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Oxygen Partial Pressure on the GDL Surface under the Single-Serpentine Flow Channel and the Ribs in a Running PEFC

Wednesday, 4 October 2017: 09:00
National Harbor 3 (Gaylord National Resort and Convention Center)
K. Takanohashi, M. Uchida, A. Iiyama, and J. Inukai (University of Yamanashi)
The reaction distribution inside a PEFC is important for improving the cell performance and durability. Visualization of the oxygen partial pressure (p(O2)) was conducted at the surface of a GDL under the single-serpentine flow channel and the ribs inside a see-through cell during the operation.1)

Instrumental setups of the visualization system are reported in detail elsewhere.1,2) In order to look through a cell with a single-serpentine flow channel (channel length = 1430 mm, rib width = 1 mm, channel width = 1 mm, channel depth = 1 mm) identical to that of the JARI standard cell, a cathode endplate was made of a transparent acrylic resin (Fig. 2(a)). Nine segmented current collectors (14 mm x 15 mm), also serving as ribs for the flow channel, were embedded in the cathode plate (Fig. 2(b)), which made it possible to obtain the current density at each collector. The potentials of the current collectors were controlled to be the same by the external circuit.2) Between the metal ribs plated with gold, the ribs made of acrylic resin were transparent. Therefore, p(O2) was detected not only on the GDL under the flow channel but also under the transparent ribs. The performance of the see-through PEFC with a dye coated on the GDL was reported to be nearly identical to that of the JARI standard cell at current densities lower than 800 mA cm-2.2) Therefore, the influence of the structure of the present see-through PEFC was negligibly small. 407-nm excitation light was irradiated uniformly onto the cell at the cathode. The emission from the dye sprayed on the MEA was filtered (>600 nm) and captured with a CCD camera (500 x 500 pixels, 1 pixel = approximately 120 µm x 120 µm) in a dark room. Stern–Volmer plots for calibration curves were obtained by supplying gas mixtures with various oxygen concentrations (0-25%) inside the cell before the cell operation. The cell was operated at a temperature of 80 °C with the relative humidity of 53% RH. H2 and air were supplied at 300 ml min-1 during the operations. p(O2) was measured at the oxygen utilization (Uo2) from 0 to 78%

Fig. 2(a) shows a p(O2) image at Uo2 = 40% with two vertical blue lines in the transparent region. Non-visualized regions, such as the metal ribs, were masked in black.1,2) Along the dashed line on the right rim in Fig. 2(a), p(O2) was plotted in Fig. 2(b) at Uo2 = 0, 20, 40, 60 and 78%. At Uo2 = 0% there is no periodic undulations. During the power generation, 13 undulations appeared (Fig. 2(b)) with the period of 4 mm. The peaks of the undulations seen in Fig. 2(b) are related to the curves in the serpentine flow channel as indicated by red arrows in Fig. 2(a’) (zoomed image of a red rectangle in Fig. 2(a)) and Fig. 2(b), where the gas flow came in in the right direction and went out in the left direction; at the curves, the gas was pushed through the GDL to make p(O2) higher.1) Between the neighboring two curves with high p(O2) pointed at by red arrows in Fig. 2(a’), p(O2) was low as seen in Fig. 2(b). p(O2) was seen to increase from L = 50 to 54 mm. This unexpected increase is thought to have been caused by the side flow through the GDL from a small space between gasket and GDL.1) In Fig. 2(c), along the solid line in Fig. 2(a) across the flow channel and the ribs, periodic undulations in p(O2) are clearly seen; the local maximum and minimum values were observed at the middles of the flow channel and the ribs, respectively. The period of the undulations in Fig. 2(c) was 2 mm, half that in Fig. 2(b). The differences between the neighboring maximum and minimum values became larger with increasing Uo2and smaller along the flow channel from the inlet to the outlet. Details will be discussed at the presentation.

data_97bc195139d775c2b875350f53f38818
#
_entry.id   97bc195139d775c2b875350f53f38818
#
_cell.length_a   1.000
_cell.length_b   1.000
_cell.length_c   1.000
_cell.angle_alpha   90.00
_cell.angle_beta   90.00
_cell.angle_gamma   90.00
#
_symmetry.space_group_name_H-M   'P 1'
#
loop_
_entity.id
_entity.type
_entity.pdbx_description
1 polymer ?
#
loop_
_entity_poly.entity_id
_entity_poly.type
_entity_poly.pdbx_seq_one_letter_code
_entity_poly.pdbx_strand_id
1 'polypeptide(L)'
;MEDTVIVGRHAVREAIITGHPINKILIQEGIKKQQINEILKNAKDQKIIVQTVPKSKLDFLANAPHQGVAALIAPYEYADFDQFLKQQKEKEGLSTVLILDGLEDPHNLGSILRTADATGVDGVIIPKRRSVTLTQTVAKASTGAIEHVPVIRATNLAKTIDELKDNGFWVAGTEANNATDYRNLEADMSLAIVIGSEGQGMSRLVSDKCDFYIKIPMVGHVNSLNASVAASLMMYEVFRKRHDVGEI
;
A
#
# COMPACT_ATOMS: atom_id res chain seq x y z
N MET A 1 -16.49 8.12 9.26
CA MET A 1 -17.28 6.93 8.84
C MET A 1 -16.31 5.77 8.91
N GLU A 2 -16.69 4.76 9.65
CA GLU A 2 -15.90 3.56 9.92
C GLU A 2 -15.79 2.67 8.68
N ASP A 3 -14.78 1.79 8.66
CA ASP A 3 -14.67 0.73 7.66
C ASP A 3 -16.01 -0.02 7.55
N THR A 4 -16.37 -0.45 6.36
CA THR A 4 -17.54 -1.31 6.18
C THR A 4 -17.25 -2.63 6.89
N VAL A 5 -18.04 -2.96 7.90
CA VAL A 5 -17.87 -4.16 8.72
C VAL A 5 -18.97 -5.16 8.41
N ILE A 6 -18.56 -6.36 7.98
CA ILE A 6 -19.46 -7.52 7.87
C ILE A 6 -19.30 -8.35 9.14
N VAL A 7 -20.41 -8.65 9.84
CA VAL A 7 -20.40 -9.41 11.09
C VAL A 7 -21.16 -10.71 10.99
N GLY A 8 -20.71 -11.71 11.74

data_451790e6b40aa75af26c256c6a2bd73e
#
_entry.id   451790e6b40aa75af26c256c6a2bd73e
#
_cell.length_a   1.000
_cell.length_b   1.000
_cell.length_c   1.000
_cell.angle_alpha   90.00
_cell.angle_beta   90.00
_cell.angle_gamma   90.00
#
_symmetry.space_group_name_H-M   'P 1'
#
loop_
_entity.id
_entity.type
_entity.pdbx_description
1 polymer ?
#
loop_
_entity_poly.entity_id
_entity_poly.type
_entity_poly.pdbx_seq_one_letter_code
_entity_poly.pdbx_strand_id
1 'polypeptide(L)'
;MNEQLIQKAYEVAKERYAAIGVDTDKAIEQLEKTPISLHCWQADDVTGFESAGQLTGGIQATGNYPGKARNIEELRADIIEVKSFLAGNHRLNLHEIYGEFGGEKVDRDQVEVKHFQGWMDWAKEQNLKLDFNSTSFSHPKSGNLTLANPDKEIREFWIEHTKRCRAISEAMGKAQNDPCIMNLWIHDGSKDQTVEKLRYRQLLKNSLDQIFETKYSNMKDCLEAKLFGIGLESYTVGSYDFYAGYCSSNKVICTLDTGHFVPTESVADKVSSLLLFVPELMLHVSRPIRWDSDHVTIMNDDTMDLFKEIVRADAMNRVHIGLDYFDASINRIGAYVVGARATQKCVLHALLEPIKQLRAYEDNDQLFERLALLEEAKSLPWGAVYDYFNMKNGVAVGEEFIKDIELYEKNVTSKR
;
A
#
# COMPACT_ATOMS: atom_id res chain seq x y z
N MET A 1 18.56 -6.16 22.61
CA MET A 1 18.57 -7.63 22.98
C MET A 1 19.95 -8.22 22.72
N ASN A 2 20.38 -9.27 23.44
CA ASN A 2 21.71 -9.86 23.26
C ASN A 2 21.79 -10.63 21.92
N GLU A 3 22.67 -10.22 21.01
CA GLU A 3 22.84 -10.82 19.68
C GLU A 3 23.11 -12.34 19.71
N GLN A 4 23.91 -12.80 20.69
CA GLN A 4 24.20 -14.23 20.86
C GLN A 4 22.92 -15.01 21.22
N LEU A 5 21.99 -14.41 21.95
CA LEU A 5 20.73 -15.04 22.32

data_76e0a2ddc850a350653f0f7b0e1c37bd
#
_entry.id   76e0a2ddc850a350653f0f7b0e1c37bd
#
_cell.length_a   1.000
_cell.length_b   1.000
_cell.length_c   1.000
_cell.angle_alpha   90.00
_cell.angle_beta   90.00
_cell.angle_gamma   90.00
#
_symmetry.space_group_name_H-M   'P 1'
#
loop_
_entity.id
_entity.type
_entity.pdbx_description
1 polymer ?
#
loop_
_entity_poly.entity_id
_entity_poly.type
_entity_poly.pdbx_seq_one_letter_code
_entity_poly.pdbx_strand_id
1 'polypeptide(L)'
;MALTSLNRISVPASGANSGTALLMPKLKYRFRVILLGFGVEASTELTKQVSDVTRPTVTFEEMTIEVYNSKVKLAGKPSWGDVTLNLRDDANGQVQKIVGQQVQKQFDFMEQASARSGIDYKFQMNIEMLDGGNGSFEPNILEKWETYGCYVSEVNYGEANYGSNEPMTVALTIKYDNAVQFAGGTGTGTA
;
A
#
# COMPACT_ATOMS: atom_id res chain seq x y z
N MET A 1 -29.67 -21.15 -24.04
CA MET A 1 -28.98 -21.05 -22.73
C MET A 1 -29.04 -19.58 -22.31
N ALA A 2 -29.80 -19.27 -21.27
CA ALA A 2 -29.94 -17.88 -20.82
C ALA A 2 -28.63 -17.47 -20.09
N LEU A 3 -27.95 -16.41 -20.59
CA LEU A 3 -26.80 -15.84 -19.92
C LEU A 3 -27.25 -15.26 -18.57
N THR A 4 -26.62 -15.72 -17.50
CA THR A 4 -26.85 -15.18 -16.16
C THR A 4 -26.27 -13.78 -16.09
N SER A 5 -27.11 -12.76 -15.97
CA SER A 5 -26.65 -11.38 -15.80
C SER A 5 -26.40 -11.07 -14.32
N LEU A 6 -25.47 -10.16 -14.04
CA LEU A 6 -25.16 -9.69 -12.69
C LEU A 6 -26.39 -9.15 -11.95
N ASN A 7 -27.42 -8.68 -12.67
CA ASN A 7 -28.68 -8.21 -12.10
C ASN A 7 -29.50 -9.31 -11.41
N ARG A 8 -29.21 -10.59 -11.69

With this new method, p(O2) under the flow channels and the ribs was successfully visualized. This technique is expected to be used as a powerful tool for the cell and MEA designs.

Acknowledgements

This work was carried out under the “HiPer-FC” and “SPer-FC” projects, NEDO, Japan.

References

1) K. Takanohashi, M. Uchida, A. Iiyama, J. Inukai, J. Surf. Finish. Soc. Jpn., 68(6), in print.

2) K. Takanohashi, T. Suga, M. Uchida, T. Ueda, Y. Nagumo, J. Inukai, H. Nishide, M. Watanabe, J. Power Sources, 343(1), 135 (2016).